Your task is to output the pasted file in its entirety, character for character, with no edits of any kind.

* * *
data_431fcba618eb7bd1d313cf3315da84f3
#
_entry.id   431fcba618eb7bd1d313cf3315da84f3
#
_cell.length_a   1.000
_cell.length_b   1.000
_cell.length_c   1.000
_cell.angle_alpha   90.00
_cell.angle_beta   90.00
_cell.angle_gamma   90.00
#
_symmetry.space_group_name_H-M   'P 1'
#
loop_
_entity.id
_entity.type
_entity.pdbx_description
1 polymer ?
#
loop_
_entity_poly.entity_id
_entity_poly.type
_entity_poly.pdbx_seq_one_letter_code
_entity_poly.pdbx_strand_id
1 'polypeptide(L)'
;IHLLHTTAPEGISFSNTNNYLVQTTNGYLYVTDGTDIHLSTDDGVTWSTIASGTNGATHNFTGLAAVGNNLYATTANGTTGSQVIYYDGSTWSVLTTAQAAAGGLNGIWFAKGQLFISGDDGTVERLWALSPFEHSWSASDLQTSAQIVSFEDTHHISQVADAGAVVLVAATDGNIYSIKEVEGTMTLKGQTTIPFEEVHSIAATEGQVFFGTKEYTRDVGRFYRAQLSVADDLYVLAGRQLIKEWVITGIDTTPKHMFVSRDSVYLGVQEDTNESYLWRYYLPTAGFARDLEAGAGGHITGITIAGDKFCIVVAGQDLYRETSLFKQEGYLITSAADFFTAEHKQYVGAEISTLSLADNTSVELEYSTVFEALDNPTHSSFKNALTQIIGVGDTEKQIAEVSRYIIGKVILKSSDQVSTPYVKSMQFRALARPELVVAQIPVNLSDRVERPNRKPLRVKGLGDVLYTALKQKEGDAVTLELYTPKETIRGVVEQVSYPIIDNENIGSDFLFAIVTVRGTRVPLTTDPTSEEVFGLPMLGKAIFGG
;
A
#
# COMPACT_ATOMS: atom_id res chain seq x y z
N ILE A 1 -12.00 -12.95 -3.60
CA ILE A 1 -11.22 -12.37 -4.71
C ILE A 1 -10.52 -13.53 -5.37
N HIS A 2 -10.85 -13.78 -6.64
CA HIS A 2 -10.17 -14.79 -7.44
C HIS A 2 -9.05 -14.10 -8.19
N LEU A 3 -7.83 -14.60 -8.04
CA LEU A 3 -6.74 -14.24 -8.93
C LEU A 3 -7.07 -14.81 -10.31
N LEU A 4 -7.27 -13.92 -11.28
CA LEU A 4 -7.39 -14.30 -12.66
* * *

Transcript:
data_431fcba618eb7bd1d313cf3315da84f3
#
_entry.id   431fcba618eb7bd1d313cf3315da84f3
#
_cell.length_a   1.000
_cell.length_b   1.000
_cell.length_c   1.000
_cell.angle_alpha   90.00
_cell.angle_beta   90.00
_cell.angle_gamma   90.00
#
_symmetry.space_group_name_H-M   'P 1'
#
loop_
_entity.id
_entity.type
_entity.pdbx_description
1 polymer ?
#
loop_
_entity_poly.entity_id
_entity_poly.type
_entity_poly.pdbx_seq_one_letter_code
_entity_poly.pdbx_strand_id
1 'polypeptide(L)'
;IHLLHTTAPEGISFSNTNNYLVQTTNGYLYVTDGTDIHLSTDDGVTWSTIASGTNGATHNFTGLAAVGNNLYATTANGTTGSQVIYYDGSTWSVLTTAQAAAGGLNGIWFAKGQLFISGDDGTVERLWALSPFEHSWSASDLQTSAQIVSFEDTHHISQVADAGAVVLVAATDGNIYSIKEVEGTMTLKGQTTIPFEEVHSIAATEGQVFFGTKEYTRDVGRFYRAQLSVADDLYVLAGRQLIKEWVITGIDTTPKHMFVSRDSVYLGVQEDTNESYLWRYYLPTAGFARDLEAGAGGHITGITIAGDKFCIVVAGQDLYRETSLFKQEGYLITSAADFFTAEHKQYVGAEISTLSLADNTSVELEYSTVFEALDNPTHSSFKNALTQIIGVGDTEKQIAEVSRYIIGKVILKSSDQVSTPYVKSMQFRALARPELVVAQIPVNLSDRVERPNRKPLRVKGLGDVLYTALKQKEGDAVTLELYTPKETIRGVVEQVSYPIIDNENIGSDFLFAIVTVRGTRVPLTTDPTSEEVFGLPMLGKAIFGG
;
A
#
# COMPACT_ATOMS: atom_id res chain seq x y z
N ILE A 1 -12.00 -12.95 -3.60
CA ILE A 1 -11.22 -12.37 -4.71
C ILE A 1 -10.52 -13.53 -5.37
N HIS A 2 -10.85 -13.78 -6.64
CA HIS A 2 -10.17 -14.79 -7.44
C HIS A 2 -9.05 -14.10 -8.19
N LEU A 3 -7.83 -14.60 -8.04
CA LEU A 3 -6.74 -14.24 -8.93
C LEU A 3 -7.07 -14.81 -10.31
N LEU A 4 -7.27 -13.92 -11.28
CA LEU A 4 -7.39 -14.30 -12.66